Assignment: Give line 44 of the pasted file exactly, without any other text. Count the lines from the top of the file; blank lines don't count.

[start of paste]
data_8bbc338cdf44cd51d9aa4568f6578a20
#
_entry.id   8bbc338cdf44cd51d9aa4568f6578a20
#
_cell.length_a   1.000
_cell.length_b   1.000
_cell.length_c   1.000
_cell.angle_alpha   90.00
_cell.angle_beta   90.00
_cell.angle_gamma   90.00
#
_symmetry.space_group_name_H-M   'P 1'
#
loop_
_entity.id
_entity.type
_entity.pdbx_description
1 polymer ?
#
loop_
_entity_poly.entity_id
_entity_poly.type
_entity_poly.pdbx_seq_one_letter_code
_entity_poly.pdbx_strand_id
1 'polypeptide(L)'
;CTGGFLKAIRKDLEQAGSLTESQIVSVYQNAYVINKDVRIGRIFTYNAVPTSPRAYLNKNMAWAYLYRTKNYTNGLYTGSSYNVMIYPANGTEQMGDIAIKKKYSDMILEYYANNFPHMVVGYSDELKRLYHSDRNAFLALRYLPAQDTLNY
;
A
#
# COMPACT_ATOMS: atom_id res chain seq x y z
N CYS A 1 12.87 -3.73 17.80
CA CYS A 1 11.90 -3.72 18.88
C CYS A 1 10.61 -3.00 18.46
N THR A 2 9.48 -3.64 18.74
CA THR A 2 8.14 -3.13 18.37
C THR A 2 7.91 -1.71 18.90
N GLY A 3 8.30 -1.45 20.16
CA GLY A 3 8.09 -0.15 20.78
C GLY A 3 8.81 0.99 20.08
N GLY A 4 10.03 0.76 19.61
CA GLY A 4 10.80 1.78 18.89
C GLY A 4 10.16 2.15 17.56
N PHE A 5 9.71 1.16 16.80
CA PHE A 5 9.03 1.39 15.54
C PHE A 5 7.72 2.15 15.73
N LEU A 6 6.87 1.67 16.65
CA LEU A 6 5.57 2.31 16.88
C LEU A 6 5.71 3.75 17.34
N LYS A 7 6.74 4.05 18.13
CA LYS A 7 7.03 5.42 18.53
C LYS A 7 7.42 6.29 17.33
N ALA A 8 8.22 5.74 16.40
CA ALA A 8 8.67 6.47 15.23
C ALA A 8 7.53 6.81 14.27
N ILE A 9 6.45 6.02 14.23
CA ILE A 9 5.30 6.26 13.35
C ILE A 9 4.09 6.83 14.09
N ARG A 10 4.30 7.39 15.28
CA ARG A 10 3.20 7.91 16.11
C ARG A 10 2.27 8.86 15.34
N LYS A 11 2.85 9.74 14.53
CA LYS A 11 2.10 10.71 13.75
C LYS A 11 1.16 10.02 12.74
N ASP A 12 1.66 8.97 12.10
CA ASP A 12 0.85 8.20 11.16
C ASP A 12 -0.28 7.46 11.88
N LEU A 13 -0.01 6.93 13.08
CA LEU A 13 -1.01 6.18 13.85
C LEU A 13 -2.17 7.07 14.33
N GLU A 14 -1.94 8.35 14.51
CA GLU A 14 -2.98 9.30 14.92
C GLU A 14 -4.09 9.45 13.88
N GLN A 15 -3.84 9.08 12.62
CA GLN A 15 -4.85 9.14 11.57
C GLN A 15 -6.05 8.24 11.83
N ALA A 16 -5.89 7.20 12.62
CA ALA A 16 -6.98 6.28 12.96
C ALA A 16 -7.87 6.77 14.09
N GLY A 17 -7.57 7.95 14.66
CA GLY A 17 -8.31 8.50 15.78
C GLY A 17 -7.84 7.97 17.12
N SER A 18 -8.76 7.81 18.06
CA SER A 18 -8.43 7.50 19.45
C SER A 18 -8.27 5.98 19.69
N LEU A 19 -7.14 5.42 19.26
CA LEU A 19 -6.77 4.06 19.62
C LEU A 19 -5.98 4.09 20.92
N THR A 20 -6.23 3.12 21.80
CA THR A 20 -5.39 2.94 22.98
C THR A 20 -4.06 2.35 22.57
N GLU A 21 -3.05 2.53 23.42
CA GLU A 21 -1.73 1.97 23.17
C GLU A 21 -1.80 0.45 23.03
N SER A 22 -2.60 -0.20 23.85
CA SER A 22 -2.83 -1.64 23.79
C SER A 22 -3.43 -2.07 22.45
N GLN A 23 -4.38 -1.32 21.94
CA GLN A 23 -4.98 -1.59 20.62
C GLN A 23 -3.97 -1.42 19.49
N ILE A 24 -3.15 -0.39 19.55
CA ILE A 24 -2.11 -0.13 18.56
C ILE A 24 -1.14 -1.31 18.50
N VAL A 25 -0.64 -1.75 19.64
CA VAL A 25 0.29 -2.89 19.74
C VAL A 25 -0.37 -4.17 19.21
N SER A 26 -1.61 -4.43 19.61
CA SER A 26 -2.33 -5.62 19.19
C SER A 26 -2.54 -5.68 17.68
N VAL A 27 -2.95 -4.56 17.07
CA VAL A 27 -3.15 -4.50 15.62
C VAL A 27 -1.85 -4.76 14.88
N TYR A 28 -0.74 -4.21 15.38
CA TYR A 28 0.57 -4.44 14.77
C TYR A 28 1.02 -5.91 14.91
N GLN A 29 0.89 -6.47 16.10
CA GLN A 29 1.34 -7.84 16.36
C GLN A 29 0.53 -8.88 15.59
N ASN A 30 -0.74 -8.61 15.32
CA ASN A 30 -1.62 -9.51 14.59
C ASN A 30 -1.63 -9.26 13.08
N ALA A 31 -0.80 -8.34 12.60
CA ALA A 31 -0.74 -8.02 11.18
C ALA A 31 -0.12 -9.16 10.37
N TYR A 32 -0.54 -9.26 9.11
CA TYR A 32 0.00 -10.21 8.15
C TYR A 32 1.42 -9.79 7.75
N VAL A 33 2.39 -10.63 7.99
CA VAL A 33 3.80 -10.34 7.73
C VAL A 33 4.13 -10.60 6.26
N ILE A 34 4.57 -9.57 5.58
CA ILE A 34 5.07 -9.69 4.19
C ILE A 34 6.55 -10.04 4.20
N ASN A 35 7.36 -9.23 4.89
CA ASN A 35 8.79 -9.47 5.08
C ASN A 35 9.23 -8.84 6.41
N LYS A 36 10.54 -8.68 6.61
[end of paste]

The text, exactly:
CA PHE A 5 9.03 1.39 15.54